It hit me like a punch in the face, one little sentence, one little number, that’s all it was. What is this sentence you ask? It was this headline: ‘World Wildlife falls by 58% in 40 years’. I’m not sure what got to me more, the staggering number and the sad loss of biodiversity it represents, or the fact that I wasn’t that surprised to read it (shocked yes but surprised no). Let’s face it; it’s no big secret that the world’s wildlife is in trouble.
You only have to speak to anyone over the age of fifty to realise that there is a lot less wildlife than there was a few decades ago. Less Lions, less Yellowhammers, less Cod pretty much less of everything. But what are conservationists doing about it? The answer seems to be about a million different things all at once.
So often the conflict in conservation is portrayed as a tug-of-war between conservationists and non-conservationists (big business, corrupt governments etc). But the actual conflict is so often between conservationists themselves. Rather than a tug-of-war it can sometimes seems like there are a hundred different conservation organisations all pulling in one hundred different directions. Many special organisations promote the conservation and interests of the species they look-out for, this maybe different to another species needs. Some organisations look at whole habitats and some seem to just chase the funds wherever they are with no clear long-term objectives.
Don’t get me wrong, it’s important we have organisations and interest groups looking out for all species and habitats at local, national and international levels. Whether it’s the Bumblebee Trust or the RSPB they all have a part to play. But it often leads to problems allocating limited funds and deciding what is best to conserve and how. Who has the power to decide what gets conserved and what doesn’t, what criteria can you use? Often it has to be done on a case by case basis.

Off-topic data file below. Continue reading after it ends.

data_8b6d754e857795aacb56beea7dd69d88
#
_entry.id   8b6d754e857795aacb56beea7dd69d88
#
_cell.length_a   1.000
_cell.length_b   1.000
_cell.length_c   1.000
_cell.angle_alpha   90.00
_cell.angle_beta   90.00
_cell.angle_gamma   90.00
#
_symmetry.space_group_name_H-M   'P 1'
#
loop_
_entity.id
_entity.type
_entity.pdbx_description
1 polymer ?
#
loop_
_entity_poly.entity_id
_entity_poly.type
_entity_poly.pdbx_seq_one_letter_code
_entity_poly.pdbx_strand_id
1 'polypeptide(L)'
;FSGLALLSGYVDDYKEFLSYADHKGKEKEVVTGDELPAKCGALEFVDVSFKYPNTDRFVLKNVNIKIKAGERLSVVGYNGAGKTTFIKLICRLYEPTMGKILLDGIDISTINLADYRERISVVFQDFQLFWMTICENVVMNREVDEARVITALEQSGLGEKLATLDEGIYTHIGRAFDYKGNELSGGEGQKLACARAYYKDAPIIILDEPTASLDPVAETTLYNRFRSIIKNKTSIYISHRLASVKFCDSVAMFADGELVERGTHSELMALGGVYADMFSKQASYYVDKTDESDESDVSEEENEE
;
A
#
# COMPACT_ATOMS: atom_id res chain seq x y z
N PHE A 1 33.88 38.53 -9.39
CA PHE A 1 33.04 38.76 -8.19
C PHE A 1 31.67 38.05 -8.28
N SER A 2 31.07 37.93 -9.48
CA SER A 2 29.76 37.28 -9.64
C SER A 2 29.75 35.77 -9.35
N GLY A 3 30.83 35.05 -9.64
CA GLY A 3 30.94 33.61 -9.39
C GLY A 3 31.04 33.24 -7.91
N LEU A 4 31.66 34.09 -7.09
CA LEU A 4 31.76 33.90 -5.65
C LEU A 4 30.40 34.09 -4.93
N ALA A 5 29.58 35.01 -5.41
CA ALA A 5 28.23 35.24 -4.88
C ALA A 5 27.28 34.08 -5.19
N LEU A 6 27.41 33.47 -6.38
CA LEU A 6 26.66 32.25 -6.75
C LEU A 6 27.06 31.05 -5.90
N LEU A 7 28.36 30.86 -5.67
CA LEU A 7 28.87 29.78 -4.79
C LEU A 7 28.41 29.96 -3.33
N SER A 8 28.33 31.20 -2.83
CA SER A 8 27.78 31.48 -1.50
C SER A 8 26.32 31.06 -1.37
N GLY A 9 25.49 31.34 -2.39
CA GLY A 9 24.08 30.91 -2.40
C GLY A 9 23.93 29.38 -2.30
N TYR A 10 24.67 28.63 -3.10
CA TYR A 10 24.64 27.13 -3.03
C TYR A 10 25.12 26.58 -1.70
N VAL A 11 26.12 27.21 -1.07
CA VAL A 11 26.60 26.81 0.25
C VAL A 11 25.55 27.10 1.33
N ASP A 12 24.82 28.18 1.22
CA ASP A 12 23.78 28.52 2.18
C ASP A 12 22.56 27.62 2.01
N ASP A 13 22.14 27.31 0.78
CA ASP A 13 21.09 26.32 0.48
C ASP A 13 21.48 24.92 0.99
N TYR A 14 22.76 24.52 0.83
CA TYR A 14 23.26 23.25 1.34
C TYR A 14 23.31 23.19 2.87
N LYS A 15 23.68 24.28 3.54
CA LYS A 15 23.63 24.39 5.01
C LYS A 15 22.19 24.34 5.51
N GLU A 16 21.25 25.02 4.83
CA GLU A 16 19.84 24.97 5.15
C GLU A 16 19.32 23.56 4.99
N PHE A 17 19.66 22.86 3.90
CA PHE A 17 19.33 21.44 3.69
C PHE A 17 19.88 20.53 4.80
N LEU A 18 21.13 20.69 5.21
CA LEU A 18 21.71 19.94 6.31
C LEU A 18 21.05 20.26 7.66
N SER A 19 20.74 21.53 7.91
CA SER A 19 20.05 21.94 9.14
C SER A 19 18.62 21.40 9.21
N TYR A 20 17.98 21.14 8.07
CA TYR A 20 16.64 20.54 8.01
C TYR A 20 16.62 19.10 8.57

This can even lead to a more basic question, what is natural for an area? Re-wilding is a big topic in conservation at the moment; aiming to restore landscapes to as close to their natural untouched state. Many conservation organisations feed into this to a greater or lesser extent. But what about species that have declined but maybe were not naturally that common? A good example of this is farmland birds in the U.K (Yellowhammers, Linnets, Tree Sparrows etc). These are essentially birds of open grassland. However, in pre-agricultural Britain most of the land was woodland, so these species were probably rare and localised. As agriculture spread so did they, unfortunately as agriculture intensified they got left behind. The subsequent declines have earned them a place on the Red list. But should we conserve them as they are essentially a ‘cultural community’ created by the landscapes we made for our own ends.
Well my answer to this is a resounding yes, we should. We have lost 58% of out wildlife but we still have 42%. That’s 42% we can, if we are smart, protect, conserve and restore. Let’s protect what we have left, because it’s all we’ve got.
So, although this 58% figure paints a bleak picture it doesn’t have to be a cause to give up hope and go home. Let’s use it as a low point, a line in the sand. Conservation needs to take a step back, survey the damage and then unite to work out what can be done.
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